High Street or Super Highway?Should you set up your new business online, or move your existing company onto the web? It’s a hot topic right now, what with the stress on Britain’s high streets. But arguably it’s the changing habits of this country’s shoppers that have had the biggest impact, not the state of the economy.

The fact is we Brits have become addicted to shopping online. The UK is the most internet-based economy of any G20 country, says the Boston Consulting Group. In 2010, 13.5% of all purchases were made over the internet, but this is projected to rise to 23% by 2016, it says.

That we in the UK are so web savvy presents a great opportunity – not a threat – to anyone who runs their own business, or is thinking of starting one up. If you wanted to set up a business a decade ago you had to rent a shop or office, fit that out, fill it with goods and hire assistants to serve your clients. So you had hefty costs to cover before you’d even put up the ‘Open for business’ sign on the door.

But not anymore. By going online, your business can be up and running in no time. It can be based in your spare bedroom, so you don’t have expensive business rates and rent to pay, and you’re open 24 hours a day to customers throughout the world. By trading online you can pare your costs right to the bone, giving yourself the best chance to make a go of your new business in today’s tough economy.

A great example of this is the Cambridge Satchel Company. Julie Deane, a mother of two, started selling her leather bags online from her kitchen table. Now they have become a fashion phenomenon and are seen slung over the shoulders of catwalk models and celebrities alike. Google recently used the company in one of its ads, which has had over 4 million hits (and counting).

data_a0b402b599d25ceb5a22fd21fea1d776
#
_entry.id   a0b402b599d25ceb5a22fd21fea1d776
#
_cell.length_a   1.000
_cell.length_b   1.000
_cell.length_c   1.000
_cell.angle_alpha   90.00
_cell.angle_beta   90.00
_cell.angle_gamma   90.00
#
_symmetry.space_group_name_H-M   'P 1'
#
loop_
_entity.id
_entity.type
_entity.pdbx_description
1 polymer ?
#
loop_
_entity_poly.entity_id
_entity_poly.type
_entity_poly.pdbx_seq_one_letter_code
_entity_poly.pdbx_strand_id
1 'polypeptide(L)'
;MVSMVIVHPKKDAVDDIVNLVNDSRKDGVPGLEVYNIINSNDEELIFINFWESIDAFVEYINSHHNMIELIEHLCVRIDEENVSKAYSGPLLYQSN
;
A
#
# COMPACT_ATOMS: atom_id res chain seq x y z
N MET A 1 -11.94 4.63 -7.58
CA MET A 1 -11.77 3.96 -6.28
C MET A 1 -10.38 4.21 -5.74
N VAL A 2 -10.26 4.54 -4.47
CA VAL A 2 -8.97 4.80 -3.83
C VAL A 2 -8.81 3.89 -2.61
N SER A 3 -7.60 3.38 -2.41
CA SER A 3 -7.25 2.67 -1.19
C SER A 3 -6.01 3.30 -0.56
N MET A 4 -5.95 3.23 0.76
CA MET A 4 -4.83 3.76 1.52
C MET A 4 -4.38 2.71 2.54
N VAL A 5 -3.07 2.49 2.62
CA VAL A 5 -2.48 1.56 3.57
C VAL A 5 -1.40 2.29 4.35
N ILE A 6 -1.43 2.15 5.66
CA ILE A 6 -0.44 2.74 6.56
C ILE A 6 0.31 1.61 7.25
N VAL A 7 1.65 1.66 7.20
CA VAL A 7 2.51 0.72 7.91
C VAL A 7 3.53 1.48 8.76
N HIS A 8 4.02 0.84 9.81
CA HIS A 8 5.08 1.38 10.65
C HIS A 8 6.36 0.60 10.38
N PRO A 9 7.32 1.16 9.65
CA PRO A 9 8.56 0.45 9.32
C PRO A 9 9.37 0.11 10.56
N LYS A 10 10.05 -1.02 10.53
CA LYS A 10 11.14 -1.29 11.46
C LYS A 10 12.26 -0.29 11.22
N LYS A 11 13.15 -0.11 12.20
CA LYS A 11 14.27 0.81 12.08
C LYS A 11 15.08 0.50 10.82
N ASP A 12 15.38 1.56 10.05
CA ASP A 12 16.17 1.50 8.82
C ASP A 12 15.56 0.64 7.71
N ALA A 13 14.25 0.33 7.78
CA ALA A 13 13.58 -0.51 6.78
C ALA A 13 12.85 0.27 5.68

If you already run a business, you can also use the internet to boost your revenues. You needn’t be a retailer either. If you run an IT firm or accountancy practice, you can go online to increase your number of potential clients. You may not do business electronically, but far more people are likely to see your website than your office, which might be tucked away behind a bank or over a shop.

But moving your business online is just the starting point. There’s no point having a good website if no one clicks on it. You still need to get customers to visit you, so some of the money you save by being online needs to be ploughed back into the business to market it. You have to give potential customers every opportunity to find out who you are, what you do and what makes you different. You want people to remember you, so even if they don’t buy something from you today they will come back to you when they do need your product.

The good news is that marketing is arguably easier these days, because you have more ways to promote your business – again thanks to the internet. You can use pay-per-click advertising, search engine optimisation, blogging and social media to raise your profile now, rather than just putting an ad in your local paper.

Startups can now choose the best place to set up their business: in a bricks-and-mortar premises or online. Or both. Setting up online might be a radical decision, because firms in your line of business haven’t traditionally chosen to go digital. But that could be your unique selling point. If the demise of physical stores such as Woolworths has taught us anything, it should be that just because your kind of business hasn’t been done online until now that doesn’t mean it won’t be in the future.

UK is the most “internet-based major economy”, BBC News: http://www.bbc.co.uk/news/business-17405016

The Cambridge Satchel Company: https://www.cambridgesatchel.co.uk/